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Lecture 5 Elasticity. Required Text: Frank and Bernanke – Chapter 4. Market Demand Curve. For every single consumer there is a separate demand curve. If we have two consumers in the market, then we will have two individual demand curves, D1 and D2. P. P 1. P 2. D2. D1. Q 1. Q 2. Q.

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lecture 5 elasticity

Lecture 5Elasticity

Required Text:

Frank and Bernanke – Chapter 4

market demand curve
Market Demand Curve
  • For every single consumer there is a separate demand curve.
  • If we have two consumers in the market, then we will have two individual demand curves, D1 and D2.

P

P1

P2

D2

D1

Q1

Q2

Q

market demand
Market Demand
  • Given the two demand curves D1 and D2
    • Note that , at price=$2,

Consumer 1 buys 10 units

Consumer 2 buys 20 units

Thus the market demand at P=$2 is 30 units

    • At price=$1,

Consumer 1 buys 22 units

Consumer 2 buys 30 units.

Thus the market demand is 52 units.

  • Thus, the aggregate or market demand is obtained by the horizontal summation of all individual consumer’s demand curves.

P

Market Demand

$2

$1

D2

D1

10

22

20

30

Q

52

market demand1
Market Demand
  • Market Demand - a schedule showing the amounts of a good consumers are willing and able to purchase in the market at different price levels during a specified period of time.
  • Change in its own price results in a movement along the demand curve.

P

P1

P2

Market Demand

Q1

Q2

Q

factors that shift the market demand curve
Factors that Shift the Market Demand Curve
  • Population
  • Tastes
  • Income
    • Normal good
    • Inferior good
  • Price of Related Goods
    • Substitutes - increase in the price of a substitute, the demand curve for the related good shifts outward (& vice versa)
    • Complements - increase in the price of a complement, the demand curve for the related good shifts inward (& vice versa)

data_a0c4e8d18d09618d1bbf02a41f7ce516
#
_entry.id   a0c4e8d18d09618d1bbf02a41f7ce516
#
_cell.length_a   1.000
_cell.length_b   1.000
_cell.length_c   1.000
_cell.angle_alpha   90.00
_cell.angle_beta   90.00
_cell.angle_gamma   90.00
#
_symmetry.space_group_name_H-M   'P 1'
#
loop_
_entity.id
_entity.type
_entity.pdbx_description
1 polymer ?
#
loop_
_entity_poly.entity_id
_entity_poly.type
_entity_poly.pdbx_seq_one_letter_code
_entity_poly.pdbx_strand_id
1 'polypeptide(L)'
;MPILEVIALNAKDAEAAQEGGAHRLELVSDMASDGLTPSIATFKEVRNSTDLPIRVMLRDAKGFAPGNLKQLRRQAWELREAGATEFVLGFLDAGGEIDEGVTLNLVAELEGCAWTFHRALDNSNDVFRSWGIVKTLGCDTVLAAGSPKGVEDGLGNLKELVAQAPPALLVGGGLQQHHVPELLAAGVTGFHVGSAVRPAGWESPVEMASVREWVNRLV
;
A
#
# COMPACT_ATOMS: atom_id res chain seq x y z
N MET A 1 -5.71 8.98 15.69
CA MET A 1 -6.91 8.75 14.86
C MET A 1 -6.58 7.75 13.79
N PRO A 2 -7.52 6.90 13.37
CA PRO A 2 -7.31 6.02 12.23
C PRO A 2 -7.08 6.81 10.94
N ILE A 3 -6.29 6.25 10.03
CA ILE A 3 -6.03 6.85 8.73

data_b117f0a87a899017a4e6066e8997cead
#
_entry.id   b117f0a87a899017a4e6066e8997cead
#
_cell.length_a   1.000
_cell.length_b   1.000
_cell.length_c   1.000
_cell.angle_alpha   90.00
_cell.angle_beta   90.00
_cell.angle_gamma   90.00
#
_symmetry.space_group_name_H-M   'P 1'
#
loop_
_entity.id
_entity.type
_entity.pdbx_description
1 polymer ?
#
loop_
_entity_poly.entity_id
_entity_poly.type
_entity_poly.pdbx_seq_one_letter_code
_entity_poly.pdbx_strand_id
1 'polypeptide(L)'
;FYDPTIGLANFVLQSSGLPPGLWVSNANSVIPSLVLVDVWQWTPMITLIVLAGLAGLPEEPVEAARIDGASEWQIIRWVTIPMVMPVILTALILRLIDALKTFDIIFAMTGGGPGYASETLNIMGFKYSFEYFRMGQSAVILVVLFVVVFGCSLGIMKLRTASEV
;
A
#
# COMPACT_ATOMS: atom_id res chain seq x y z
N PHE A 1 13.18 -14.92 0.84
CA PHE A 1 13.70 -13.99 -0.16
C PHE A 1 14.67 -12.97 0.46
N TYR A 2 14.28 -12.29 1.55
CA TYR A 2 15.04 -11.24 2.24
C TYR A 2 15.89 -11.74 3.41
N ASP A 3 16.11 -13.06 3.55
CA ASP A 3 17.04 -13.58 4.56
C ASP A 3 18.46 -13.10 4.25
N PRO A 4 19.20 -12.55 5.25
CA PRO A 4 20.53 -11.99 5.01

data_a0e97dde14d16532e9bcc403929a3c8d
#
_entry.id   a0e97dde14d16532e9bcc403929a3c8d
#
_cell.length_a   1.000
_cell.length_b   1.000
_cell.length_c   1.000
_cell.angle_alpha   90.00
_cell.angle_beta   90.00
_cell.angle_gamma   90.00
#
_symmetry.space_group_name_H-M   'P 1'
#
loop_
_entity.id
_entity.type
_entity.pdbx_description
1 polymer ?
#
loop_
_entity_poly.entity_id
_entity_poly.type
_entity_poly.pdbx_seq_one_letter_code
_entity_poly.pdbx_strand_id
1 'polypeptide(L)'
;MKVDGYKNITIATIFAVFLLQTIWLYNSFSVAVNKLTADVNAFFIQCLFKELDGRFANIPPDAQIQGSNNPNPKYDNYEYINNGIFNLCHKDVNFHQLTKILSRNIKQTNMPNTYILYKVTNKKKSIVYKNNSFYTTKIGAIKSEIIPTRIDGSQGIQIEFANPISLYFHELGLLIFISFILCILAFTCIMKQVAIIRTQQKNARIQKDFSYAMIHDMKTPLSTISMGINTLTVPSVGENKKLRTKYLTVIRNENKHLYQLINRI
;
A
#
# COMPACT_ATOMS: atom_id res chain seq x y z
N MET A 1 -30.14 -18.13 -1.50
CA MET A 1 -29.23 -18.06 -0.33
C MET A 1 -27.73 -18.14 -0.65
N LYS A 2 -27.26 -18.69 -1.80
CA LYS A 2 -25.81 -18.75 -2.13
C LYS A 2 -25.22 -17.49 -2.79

• Expectations
    • Expectations about future prices, product availability, and income can affect demand.

P

D1

D

D2

Q

responsiveness of the quantity demanded to a price change
Responsiveness of the Quantity Demanded to a Price Change
  • Earlier, we indicated that, ceteris paribus, the quantity of a product demanded will vary inversely to the price of that product. That is, the direction of change in quantity demanded following a price change is clear.
  • What is not known is the extent by which quantity demanded will respond to a price change.
    • To measure the responsiveness of the quantity demanded to change in price, we use a measure called PRICE ELASTICITY OF DEMAND.
price elasticity of demand e d
Price Elasticity of Demand (ED)
  • Price Elasticity of demand for a good is defined as the percentage change in the quantity demanded relative to a percentage change in the good’s own price.

Algebraically:

classifications of own price elasticity of demand
Classifications of Own-Price Elasticity of Demand
  • Classifications:
    • Inelastic demand ( |Ed| < 1 ): a change in price brings about a relatively smaller change in quantity demanded (ex. gasoline).
      • Total Revenue = P×Q rises as a result of a price increase
    • Unitary elastic demand ( |Ed| = 1 ): a change in price brings about an equivalent change in quantity demanded.
      • TR= P×Q remains the same as a result of a price increase
    • Elastic demand ( |Ed| > 1 ): a change in price brings about a relatively larger change in quantity demanded (ex. expensive wine).